Nearly every home with a crawl space has a vapor barrier on the ground, but is this really the best methodology? Some moisture inevitably comes from the ground, but probably most of the moisture is airborne. To help with this moisture problem the building code has specified a certain number of passive vents or mechanical (fans) vents for crawl spaces, but there are significant shortcomings with passive crawl space ventilation. Because of this many now recommend no ventilation of any kind, covering the ground with a vapor barrier, and sealing the walls of the crawl space.
But there are several problems with sealing the crawl space and having no ventilation.
The problem is that this sealed crawl space now becomes a closed, stagnant area that is never cleaned, so it likely will develop odors and other gases from insect killers, termiticides, etc. There occasionally may be dead critters, mice, etc. Any odors, etc. in a closed crawl space will migrate into the home’s living space, and, of course, the home’s living space is by far the single most important factor.
With a vapor barrier on the ground moisture is trapped under it so that the ground can never dry out, keeping the relative humidity under the vapor barrier at 100%, 100% of the time. So, mold and bacteria is going to grow. Sometimes, after heavy rains, in many crawl spaces, there is some standing water most of which is usually contained under the vapor barrier on the ground.
In these crawl spaces that sometimes have standing water after a heavy rain, if a vapor barrier is installed over the ground, the ground can never dry out, and in such an environment the water levels may increase over time, requiring the homeowner to install a sump pump. Keep in mind the sump pump will remove some of the standing water, but cannot reduce the relative humidity under the vapor barrier.
Because of termites, when vapor barriers are installed up the crawl space walls, a gap of several inches is usually left open so you are not creating a hidden path for termites. Some installers will run the vapor barrier up to the wood rim joist and subfloor of the home, but that requires pulling the vapor barrier loose every year to be able to inspect for termites, ants, and other insects, then reattaching the vapor barrier to the walls. This annual inspection will not be inexpensive.
It seems to be forgotten that years ago homes in the south were built on pilings, and their crawl spaces were completely open around the sides. These homes had no vapor barrier on the ground, and none of these homes had mold or wood degradation because of moisture.
We believe a better method is to not install a vapor barrier anywhere on the ground or walls, to not install any sump pump unless standing water is present all the time, but to install an intelligent crawl space ventilator instead of the usual passive vents. We do recommend insulating the sub floor between the floor joists with insulation that has a vapor barrier on one side, such as asphalt paper, and that the asphalt paper side is tight up against the sub flooring. This is a matter of comfort (not walking on cold floors) as well as being helpful to flooring.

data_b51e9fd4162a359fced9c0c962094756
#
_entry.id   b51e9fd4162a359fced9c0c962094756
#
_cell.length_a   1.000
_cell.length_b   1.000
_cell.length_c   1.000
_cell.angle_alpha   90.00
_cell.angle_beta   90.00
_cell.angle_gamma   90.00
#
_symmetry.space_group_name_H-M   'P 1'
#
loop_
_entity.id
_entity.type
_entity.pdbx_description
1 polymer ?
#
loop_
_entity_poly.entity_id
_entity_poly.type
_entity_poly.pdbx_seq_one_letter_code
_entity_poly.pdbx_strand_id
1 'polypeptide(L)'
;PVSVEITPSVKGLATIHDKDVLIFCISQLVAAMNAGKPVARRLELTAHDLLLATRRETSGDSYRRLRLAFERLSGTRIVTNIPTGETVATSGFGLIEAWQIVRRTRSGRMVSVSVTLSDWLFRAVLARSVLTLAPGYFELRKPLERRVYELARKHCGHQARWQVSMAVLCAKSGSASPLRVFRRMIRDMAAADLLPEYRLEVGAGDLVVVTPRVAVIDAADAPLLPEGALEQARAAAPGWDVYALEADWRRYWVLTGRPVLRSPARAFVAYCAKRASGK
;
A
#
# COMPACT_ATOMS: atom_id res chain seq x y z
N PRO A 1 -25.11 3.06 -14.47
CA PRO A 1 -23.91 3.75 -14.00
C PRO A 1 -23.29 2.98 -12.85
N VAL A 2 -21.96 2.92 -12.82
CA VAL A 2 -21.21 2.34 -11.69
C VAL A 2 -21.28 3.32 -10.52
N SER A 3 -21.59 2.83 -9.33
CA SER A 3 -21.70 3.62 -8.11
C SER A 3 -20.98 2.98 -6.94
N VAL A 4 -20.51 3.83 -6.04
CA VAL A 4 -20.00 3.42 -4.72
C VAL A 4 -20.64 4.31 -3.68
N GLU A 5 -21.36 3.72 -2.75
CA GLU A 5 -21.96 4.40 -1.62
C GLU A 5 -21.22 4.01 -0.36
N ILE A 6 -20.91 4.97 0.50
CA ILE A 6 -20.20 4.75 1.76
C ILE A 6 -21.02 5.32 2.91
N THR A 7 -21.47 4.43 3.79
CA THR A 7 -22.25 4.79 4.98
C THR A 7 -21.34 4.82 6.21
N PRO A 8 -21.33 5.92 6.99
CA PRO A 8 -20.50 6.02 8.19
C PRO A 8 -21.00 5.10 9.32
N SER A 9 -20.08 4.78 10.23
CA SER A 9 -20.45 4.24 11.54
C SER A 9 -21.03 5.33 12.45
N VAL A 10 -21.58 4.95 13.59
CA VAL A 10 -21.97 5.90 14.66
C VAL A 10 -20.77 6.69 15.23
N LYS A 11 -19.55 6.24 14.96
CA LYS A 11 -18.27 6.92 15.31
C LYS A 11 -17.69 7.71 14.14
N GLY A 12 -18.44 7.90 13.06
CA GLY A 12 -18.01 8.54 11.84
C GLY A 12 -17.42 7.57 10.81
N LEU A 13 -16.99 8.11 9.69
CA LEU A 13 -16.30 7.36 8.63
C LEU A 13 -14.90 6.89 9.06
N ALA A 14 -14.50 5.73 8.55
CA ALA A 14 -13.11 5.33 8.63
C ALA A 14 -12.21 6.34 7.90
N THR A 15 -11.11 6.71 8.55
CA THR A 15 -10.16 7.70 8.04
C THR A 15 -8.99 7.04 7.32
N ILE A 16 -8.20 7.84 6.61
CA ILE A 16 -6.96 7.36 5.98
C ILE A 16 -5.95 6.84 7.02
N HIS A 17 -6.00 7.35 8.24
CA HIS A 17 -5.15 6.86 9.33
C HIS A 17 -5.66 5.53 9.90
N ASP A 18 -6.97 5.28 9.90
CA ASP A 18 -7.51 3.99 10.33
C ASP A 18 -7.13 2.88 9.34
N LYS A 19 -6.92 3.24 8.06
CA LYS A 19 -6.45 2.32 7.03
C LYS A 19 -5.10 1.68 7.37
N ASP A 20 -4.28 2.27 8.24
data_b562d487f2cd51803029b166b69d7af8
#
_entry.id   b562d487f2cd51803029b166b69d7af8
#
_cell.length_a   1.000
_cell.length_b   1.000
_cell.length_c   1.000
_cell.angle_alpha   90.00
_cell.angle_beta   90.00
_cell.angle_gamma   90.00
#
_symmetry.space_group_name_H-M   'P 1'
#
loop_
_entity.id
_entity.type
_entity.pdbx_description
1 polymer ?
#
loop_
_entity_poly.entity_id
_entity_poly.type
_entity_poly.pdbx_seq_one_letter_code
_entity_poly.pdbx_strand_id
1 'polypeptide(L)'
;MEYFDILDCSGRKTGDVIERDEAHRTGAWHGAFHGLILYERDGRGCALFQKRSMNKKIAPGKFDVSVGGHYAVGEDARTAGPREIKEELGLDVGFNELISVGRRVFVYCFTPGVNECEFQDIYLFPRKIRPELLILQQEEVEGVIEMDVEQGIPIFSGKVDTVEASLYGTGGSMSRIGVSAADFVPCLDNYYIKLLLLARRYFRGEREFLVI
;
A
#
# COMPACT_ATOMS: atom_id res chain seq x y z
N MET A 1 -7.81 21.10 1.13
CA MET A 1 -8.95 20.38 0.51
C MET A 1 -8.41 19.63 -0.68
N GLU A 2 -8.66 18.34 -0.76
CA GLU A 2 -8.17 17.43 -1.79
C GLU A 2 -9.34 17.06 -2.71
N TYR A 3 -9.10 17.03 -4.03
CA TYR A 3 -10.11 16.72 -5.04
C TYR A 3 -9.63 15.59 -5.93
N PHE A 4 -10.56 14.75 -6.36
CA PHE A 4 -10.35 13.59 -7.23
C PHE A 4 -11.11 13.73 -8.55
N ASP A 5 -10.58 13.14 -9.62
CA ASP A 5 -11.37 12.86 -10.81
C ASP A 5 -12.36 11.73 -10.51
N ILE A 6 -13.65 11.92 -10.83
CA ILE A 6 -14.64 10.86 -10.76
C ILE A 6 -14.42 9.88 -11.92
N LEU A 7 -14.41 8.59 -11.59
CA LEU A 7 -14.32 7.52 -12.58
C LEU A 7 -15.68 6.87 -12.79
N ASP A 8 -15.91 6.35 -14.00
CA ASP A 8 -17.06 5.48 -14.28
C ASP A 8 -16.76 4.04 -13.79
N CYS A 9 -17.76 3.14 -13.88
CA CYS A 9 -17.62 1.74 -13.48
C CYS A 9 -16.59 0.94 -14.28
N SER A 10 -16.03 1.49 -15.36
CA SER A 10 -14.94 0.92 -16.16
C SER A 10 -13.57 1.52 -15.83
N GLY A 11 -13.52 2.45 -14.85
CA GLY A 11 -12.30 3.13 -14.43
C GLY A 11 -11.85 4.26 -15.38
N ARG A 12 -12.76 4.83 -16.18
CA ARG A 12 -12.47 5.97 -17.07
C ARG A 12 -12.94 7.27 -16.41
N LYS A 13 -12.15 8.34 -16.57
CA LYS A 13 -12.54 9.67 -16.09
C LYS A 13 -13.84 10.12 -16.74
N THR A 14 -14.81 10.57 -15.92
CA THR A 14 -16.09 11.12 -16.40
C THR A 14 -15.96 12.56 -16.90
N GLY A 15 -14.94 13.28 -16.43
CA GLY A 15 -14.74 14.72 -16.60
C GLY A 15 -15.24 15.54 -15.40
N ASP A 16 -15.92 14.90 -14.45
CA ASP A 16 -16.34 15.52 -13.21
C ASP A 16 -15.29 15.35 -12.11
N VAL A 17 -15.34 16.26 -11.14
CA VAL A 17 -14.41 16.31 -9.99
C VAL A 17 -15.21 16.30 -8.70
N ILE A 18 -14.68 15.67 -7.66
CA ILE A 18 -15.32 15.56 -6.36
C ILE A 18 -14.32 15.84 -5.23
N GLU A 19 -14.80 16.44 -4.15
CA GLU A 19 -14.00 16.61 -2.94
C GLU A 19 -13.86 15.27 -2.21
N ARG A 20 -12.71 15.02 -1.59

What is an intelligent ventilator?
An intelligent crawl space ventilator is a ventilator that compares inside and outdoor absolute humidity, not relative humidity. Absolute humidity is the actual amount of water vapor in the air. Relative humidity is humidity relative to temperature. If one used relative humidity for comparison, this would mean, for instance, you might bring in warm outdoor air at 50% relative humidity, and when that air cools down to crawl space temperature, the humidity now rises above 90%. Engineeringtoolbox.com defines absolute humidity as the actual mass of water vapor present in the air water vapor mixture. In addition, the intelligent ventilator has to have a fan capacity high enough to do the job well.
So, with a crawl space that has
a. intelligent ventilation
b. no vapor barrier on the ground
c. standing water in it after heavy rains
d. one Smartvent intelligent ventilator for each 800-900 sqft of crawl space
we see that in a few days the standing water is gone, and the ground is dry, and no mold has ever been seen. The benefits of construction over a crawl space without a vapor barrier but with recommended ventilation are quite significant.
1. The home's living space air quality is improved.
2. If radon is an issue you need to ventilate.
3. The home's elevated appearance may increase value.
4. As opposed to a slab the home's comfort is raised.
5. The foundation's posts, piers, and support pilings can now be dry. Whereas, when they were enclosed with a vapor barrier they were constantly kept in a wet environment, making them subject to settling or degradation, which would require expensive repair.
6. The reduced installation costs using this methodology is quite significant, no vapor barrier on the ground or walls, plus annual inspection costs.
7. There are many good reasons why a home ought to be built over a crawl space. The elevation may make the home more attractive, plus electrical, plumbing, air conditioning modifications and repairs can be done. In addition, almost all structures built on slabs will eventually experience some cracking of slab. It's the nature of concrete.